What is this Midrash teaching us? Why should we be concerned about the possible change in the order of the removal/placing of these garments?

Why the need for this elaborate process?

For the first time, there was going to be a new kohen gadol, someone other than Aaron to occupy this exalted position. The fact that there was a commandment from God as to this process meant there was an idea to be expressed. It was not simply handing of the scepter to the next one in line.

The specific concept may be tied into an understanding of the two types of leaders of Bnai Yisrael, the melech (Jewish king) and the kohen gadol. There are certain similarities that exist between the two. For example, both appointments required the approval of the Sanhedrin, both required being anointed with oil as an act of designation (the kohen gadol could also just don the extra garments to acquire his status), and both were given special kavod,honor, by the nation.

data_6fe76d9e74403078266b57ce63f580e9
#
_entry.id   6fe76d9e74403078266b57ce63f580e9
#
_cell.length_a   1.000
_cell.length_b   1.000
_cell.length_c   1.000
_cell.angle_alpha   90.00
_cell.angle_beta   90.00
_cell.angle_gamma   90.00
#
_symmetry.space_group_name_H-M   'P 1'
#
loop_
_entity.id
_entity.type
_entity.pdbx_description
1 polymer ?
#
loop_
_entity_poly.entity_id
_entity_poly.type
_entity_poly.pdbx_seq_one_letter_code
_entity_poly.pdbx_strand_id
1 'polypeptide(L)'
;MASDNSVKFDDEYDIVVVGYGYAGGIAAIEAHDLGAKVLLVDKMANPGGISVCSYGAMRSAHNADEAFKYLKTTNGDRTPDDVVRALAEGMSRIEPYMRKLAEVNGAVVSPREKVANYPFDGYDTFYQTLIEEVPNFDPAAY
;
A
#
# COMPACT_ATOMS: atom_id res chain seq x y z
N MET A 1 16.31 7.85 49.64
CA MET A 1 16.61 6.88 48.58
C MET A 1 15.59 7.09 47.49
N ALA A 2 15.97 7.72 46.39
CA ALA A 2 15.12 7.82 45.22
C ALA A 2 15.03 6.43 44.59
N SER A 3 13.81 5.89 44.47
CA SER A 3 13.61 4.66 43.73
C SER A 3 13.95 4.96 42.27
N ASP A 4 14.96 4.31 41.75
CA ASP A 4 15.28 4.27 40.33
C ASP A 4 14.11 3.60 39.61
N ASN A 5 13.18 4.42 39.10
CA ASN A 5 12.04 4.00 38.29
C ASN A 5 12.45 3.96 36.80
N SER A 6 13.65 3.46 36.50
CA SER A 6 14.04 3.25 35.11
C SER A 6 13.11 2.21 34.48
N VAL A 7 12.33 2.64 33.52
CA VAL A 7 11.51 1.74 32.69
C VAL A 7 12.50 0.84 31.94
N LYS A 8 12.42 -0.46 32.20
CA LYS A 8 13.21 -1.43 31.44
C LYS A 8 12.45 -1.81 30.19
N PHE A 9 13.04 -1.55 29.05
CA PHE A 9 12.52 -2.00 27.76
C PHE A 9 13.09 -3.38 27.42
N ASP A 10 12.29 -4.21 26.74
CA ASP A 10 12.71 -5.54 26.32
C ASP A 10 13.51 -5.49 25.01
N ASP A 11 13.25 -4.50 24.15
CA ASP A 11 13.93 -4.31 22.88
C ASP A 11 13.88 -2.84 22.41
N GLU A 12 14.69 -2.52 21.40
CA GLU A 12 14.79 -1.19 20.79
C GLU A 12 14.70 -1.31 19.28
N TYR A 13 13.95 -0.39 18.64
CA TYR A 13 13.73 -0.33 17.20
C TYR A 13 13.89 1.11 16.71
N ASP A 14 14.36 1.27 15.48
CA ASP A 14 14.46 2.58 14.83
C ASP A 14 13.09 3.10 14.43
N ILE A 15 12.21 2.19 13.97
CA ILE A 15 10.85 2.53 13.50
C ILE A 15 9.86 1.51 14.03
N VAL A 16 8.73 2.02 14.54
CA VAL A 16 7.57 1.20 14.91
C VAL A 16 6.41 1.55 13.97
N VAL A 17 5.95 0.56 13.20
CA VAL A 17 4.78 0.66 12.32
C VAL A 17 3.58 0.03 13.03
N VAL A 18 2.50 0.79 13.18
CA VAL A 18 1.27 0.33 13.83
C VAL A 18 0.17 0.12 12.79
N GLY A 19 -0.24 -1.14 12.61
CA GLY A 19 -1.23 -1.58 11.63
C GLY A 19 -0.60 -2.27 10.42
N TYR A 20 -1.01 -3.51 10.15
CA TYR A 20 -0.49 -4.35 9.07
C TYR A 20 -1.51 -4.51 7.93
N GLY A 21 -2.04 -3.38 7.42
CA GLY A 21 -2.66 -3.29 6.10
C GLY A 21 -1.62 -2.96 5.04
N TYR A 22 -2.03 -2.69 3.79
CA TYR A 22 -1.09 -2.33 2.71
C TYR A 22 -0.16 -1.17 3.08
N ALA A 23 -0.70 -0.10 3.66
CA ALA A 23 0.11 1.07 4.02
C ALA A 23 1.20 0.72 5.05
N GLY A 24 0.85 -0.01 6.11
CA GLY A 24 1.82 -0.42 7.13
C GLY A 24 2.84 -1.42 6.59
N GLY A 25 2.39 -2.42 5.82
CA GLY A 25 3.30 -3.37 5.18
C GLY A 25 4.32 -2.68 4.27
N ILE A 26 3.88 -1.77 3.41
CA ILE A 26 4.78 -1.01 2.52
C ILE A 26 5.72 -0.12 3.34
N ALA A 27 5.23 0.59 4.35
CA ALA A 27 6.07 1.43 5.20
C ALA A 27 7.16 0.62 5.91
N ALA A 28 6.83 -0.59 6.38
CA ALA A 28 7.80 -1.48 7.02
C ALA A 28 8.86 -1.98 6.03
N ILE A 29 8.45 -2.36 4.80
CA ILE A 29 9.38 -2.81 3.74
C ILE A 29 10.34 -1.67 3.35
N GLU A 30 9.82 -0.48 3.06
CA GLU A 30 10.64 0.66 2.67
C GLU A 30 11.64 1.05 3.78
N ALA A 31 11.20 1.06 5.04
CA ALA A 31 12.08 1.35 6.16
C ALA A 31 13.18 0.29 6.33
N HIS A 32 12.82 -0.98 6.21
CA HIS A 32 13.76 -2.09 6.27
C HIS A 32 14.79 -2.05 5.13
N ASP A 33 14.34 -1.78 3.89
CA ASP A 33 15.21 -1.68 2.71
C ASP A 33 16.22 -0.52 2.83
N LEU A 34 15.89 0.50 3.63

Obviously, their functions were completely different, yet an important idea emerges from this dissimilarity.  Each new king that arose to lead the Jewish people would put his own imprint on his reign. The king would bring with him a unique personality and different attributes. There would be opportunities to apply his own mind to tackle whatever set of problems faced Bnai Yisrael. He could choose to declare war, raise taxes, or numerous other actions indicative of the position. While constantly guided by the Torah, the king still had the means to express himself through his reign and act independently of his predecessor or successor.